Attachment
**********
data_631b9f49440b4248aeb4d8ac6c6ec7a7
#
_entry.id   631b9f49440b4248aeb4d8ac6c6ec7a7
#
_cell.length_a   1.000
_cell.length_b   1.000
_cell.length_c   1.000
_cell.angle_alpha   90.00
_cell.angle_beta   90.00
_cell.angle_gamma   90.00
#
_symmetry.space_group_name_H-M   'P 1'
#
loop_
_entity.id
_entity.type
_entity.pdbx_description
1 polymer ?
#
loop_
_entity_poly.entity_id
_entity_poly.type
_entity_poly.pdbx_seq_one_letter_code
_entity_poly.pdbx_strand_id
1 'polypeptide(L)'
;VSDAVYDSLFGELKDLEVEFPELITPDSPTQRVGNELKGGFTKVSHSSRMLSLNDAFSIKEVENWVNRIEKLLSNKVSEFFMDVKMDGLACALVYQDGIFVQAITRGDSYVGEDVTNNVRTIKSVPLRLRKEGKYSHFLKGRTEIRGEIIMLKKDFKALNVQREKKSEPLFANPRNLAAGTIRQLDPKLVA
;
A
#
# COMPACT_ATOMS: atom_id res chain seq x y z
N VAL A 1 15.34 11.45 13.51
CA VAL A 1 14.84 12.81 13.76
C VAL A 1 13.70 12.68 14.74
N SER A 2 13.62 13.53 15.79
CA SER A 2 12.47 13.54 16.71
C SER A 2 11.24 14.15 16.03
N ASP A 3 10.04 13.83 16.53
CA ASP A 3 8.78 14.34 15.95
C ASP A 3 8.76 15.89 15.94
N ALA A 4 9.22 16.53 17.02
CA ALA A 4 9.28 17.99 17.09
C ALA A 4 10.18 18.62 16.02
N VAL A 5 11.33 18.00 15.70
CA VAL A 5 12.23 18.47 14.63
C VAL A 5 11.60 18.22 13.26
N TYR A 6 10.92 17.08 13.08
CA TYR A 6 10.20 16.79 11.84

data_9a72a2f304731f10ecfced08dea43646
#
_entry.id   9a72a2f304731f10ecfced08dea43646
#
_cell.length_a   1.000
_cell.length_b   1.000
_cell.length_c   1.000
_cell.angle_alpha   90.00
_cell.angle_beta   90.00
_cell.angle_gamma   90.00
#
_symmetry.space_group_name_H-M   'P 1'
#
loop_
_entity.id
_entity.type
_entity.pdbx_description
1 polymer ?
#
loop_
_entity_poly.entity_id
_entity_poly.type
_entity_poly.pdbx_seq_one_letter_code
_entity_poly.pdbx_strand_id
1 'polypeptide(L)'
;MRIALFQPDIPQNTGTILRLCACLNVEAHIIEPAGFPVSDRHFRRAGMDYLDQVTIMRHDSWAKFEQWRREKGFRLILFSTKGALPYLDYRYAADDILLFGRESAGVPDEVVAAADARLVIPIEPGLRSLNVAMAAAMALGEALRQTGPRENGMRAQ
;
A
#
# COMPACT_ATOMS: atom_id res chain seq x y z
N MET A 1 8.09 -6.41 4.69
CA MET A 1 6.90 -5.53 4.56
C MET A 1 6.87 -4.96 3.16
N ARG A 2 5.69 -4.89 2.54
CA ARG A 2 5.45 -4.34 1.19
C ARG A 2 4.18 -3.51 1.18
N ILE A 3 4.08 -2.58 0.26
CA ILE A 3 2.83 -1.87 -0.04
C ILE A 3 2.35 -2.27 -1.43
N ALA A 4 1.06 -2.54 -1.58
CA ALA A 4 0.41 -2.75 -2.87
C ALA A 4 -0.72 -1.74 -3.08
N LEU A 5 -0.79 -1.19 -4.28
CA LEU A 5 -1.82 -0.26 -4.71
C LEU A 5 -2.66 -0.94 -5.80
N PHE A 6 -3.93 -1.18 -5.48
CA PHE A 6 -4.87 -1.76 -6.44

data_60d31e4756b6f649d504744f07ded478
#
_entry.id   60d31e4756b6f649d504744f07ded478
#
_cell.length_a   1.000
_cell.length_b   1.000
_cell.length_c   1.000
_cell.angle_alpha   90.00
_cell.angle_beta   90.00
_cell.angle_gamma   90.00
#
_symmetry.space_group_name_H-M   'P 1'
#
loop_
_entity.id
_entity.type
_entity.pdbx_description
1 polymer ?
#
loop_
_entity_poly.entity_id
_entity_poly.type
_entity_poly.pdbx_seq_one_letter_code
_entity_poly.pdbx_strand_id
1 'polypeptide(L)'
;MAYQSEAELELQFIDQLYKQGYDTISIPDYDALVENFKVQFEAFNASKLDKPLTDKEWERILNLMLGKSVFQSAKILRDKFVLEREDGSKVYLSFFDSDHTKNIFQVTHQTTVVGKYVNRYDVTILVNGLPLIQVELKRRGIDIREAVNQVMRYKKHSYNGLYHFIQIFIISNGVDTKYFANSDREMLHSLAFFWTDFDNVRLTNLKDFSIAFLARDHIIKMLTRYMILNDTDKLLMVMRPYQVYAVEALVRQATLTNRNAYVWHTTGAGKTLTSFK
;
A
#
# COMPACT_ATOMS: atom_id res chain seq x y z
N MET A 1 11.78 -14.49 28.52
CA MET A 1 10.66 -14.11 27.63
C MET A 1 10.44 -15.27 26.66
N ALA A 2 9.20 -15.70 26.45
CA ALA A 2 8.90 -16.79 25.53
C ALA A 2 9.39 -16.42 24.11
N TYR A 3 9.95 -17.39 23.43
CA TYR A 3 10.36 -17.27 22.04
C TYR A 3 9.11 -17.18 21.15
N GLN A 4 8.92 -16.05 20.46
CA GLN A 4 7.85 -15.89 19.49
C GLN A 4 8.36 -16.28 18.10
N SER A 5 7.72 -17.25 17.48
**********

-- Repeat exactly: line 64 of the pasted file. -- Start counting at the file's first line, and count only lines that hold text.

_entity.pdbx_description